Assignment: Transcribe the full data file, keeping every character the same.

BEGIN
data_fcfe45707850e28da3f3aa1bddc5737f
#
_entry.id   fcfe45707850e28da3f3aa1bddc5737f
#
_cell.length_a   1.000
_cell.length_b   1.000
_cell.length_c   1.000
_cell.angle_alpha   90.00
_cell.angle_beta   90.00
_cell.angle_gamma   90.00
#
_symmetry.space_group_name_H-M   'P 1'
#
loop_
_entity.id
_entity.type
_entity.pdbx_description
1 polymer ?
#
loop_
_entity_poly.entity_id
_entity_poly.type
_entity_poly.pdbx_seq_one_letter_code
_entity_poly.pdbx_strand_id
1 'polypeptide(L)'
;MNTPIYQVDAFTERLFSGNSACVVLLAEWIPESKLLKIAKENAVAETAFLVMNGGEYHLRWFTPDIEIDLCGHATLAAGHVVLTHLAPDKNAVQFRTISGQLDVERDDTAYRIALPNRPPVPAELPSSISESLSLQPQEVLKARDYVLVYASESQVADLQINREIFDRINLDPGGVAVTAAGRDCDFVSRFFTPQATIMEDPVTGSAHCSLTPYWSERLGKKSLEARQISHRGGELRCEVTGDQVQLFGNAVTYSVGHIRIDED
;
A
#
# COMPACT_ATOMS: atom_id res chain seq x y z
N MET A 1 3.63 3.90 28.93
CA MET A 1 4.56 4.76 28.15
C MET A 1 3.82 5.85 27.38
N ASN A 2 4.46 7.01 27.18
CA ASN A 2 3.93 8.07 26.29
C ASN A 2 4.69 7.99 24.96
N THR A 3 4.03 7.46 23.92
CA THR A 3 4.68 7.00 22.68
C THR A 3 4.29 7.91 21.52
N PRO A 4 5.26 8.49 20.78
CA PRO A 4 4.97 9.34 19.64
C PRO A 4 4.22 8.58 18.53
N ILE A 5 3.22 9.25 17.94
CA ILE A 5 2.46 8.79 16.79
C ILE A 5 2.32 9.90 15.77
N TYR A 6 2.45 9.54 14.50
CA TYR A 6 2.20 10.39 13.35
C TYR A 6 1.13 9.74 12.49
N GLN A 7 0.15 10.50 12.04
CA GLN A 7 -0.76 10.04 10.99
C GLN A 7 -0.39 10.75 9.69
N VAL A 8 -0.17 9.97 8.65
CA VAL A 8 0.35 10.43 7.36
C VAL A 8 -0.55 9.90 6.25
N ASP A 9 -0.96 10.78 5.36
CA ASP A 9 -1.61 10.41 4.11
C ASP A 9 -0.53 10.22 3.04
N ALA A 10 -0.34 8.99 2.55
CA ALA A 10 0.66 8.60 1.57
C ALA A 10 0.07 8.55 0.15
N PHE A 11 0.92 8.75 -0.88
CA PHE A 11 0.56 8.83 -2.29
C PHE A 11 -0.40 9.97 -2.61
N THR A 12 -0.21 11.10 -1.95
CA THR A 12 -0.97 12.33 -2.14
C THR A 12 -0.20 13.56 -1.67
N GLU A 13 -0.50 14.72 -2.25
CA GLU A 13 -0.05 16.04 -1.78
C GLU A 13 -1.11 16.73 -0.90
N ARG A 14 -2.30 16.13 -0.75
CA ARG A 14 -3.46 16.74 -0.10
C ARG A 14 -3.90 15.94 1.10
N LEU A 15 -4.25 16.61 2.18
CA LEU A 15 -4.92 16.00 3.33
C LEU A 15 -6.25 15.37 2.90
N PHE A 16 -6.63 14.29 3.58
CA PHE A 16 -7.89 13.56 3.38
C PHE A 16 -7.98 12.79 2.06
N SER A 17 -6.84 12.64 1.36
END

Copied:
data_fcfe45707850e28da3f3aa1bddc5737f
#
_entry.id   fcfe45707850e28da3f3aa1bddc5737f
#
_cell.length_a   1.000
_cell.length_b   1.000
_cell.length_c   1.000
_cell.angle_alpha   90.00
_cell.angle_beta   90.00
_cell.angle_gamma   90.00
#
_symmetry.space_group_name_H-M   'P 1'
#
loop_
_entity.id
_entity.type
_entity.pdbx_description
1 polymer ?
#
loop_
_entity_poly.entity_id
_entity_poly.type
_entity_poly.pdbx_seq_one_letter_code
_entity_poly.pdbx_strand_id
1 'polypeptide(L)'
;MNTPIYQVDAFTERLFSGNSACVVLLAEWIPESKLLKIAKENAVAETAFLVMNGGEYHLRWFTPDIEIDLCGHATLAAGHVVLTHLAPDKNAVQFRTISGQLDVERDDTAYRIALPNRPPVPAELPSSISESLSLQPQEVLKARDYVLVYASESQVADLQINREIFDRINLDPGGVAVTAAGRDCDFVSRFFTPQATIMEDPVTGSAHCSLTPYWSERLGKKSLEARQISHRGGELRCEVTGDQVQLFGNAVTYSVGHIRIDED
;
A
#
# COMPACT_ATOMS: atom_id res chain seq x y z
N MET A 1 3.63 3.90 28.93
CA MET A 1 4.56 4.76 28.15
C MET A 1 3.82 5.85 27.38
N ASN A 2 4.46 7.01 27.18
CA ASN A 2 3.93 8.07 26.29
C ASN A 2 4.69 7.99 24.96
N THR A 3 4.03 7.46 23.92
CA THR A 3 4.68 7.00 22.68
C THR A 3 4.29 7.91 21.52
N PRO A 4 5.26 8.49 20.78
CA PRO A 4 4.97 9.34 19.64
C PRO A 4 4.22 8.58 18.53
N ILE A 5 3.22 9.25 17.94
CA ILE A 5 2.46 8.79 16.79
C ILE A 5 2.32 9.90 15.77
N TYR A 6 2.45 9.54 14.50
CA TYR A 6 2.20 10.39 13.35
C TYR A 6 1.13 9.74 12.49
N GLN A 7 0.15 10.50 12.04
CA GLN A 7 -0.76 10.04 10.99
C GLN A 7 -0.39 10.75 9.69
N VAL A 8 -0.17 9.97 8.65
CA VAL A 8 0.35 10.43 7.36
C VAL A 8 -0.55 9.90 6.25
N ASP A 9 -0.96 10.78 5.36
CA ASP A 9 -1.61 10.41 4.11
C ASP A 9 -0.53 10.22 3.04
N ALA A 10 -0.34 8.99 2.55
CA ALA A 10 0.66 8.60 1.57
C ALA A 10 0.07 8.55 0.15
N PHE A 11 0.92 8.75 -0.88
CA PHE A 11 0.56 8.83 -2.29
C PHE A 11 -0.40 9.97 -2.61
N THR A 12 -0.21 11.10 -1.95
CA THR A 12 -0.97 12.33 -2.14
C THR A 12 -0.20 13.56 -1.67
N GLU A 13 -0.50 14.72 -2.25
CA GLU A 13 -0.05 16.04 -1.78
C GLU A 13 -1.11 16.73 -0.90
N ARG A 14 -2.30 16.13 -0.75
CA ARG A 14 -3.46 16.74 -0.10
C ARG A 14 -3.90 15.94 1.10
N LEU A 15 -4.25 16.61 2.18
CA LEU A 15 -4.92 16.00 3.33
C LEU A 15 -6.25 15.37 2.90
N PHE A 16 -6.63 14.29 3.58
CA PHE A 16 -7.89 13.56 3.38
C PHE A 16 -7.98 12.79 2.06
N SER A 17 -6.84 12.64 1.36